Tim and I both grew up in families that gardened and composted. So, when we got married and were in our Fairmount rowhouse apartment, it felt weird for us to throw our food scraps into the trash. We knew we wanted to compost, but as urban newbies, our main concern, was that little (and maybe not-so-little) icky critters would get into it. So, we decided on a fully enclosed Envirocycle compact tumbler, which served us well for several years. Recently, though, we’d been creating more scraps than it could handle, and were saving them in a supplementary tub in the middle of the yard. In order to continue with our plan to have grass in the center section, we needed to get that tub o’ compost out of there.
So, two weekends ago, we designed, and Tim built a larger compost bin. He used leftover decking and fencing that we already had, and two rolls of mesh hardware cloth. In the narrow space to the right of the bin, we will build or find a container for our saved shredded leaves.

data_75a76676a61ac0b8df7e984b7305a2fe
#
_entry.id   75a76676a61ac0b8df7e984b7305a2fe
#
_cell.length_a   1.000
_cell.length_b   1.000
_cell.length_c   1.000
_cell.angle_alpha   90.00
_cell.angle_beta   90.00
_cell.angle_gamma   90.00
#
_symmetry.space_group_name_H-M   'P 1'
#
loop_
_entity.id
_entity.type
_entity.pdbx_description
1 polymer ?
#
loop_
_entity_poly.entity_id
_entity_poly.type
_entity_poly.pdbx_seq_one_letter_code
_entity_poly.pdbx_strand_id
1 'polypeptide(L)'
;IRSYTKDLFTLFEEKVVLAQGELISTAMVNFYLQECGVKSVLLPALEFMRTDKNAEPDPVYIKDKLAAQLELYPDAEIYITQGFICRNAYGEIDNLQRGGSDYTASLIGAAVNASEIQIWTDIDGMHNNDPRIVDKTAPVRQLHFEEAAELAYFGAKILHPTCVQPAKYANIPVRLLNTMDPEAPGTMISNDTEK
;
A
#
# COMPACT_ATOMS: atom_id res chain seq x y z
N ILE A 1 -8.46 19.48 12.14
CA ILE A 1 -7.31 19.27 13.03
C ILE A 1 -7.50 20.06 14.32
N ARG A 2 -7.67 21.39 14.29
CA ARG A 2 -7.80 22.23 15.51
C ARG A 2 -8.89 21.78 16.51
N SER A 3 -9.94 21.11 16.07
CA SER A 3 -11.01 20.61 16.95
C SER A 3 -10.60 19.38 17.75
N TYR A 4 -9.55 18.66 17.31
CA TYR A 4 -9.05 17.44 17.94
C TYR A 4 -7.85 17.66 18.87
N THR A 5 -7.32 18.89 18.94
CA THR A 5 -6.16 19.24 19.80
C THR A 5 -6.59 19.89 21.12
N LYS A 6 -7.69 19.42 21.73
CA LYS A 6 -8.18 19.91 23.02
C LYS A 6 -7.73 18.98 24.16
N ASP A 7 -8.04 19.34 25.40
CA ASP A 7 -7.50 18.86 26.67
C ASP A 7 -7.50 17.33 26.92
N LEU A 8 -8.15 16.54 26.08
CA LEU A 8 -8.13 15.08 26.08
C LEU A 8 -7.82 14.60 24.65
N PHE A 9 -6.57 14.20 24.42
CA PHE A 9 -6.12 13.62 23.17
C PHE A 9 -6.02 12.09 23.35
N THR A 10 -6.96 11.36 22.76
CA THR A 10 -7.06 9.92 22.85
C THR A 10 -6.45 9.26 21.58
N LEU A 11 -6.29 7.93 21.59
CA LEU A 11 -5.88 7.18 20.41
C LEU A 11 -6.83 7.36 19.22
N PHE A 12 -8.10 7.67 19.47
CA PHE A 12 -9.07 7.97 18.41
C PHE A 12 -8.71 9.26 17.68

A tip to anyone thinking of trying their hand at composting: the most important thing is to keep the proper proportion of dry browns (shredded fall leaves, dry grasses, saw dust, etc) and wet greens (organic grass clippings, kitchen scraps, used coffee grounds, etc). There should be at least four times as much browns as greens. If you don’t have enough browns in the pile, the breakdown will be delayed, and the pile can get smelly. And who wants a smelly pile?
If you’re interested in reading a little more about composting, check out Mike McGrath’s Compost 101.
Do you compost? If so, do you have any helpful tips or stories?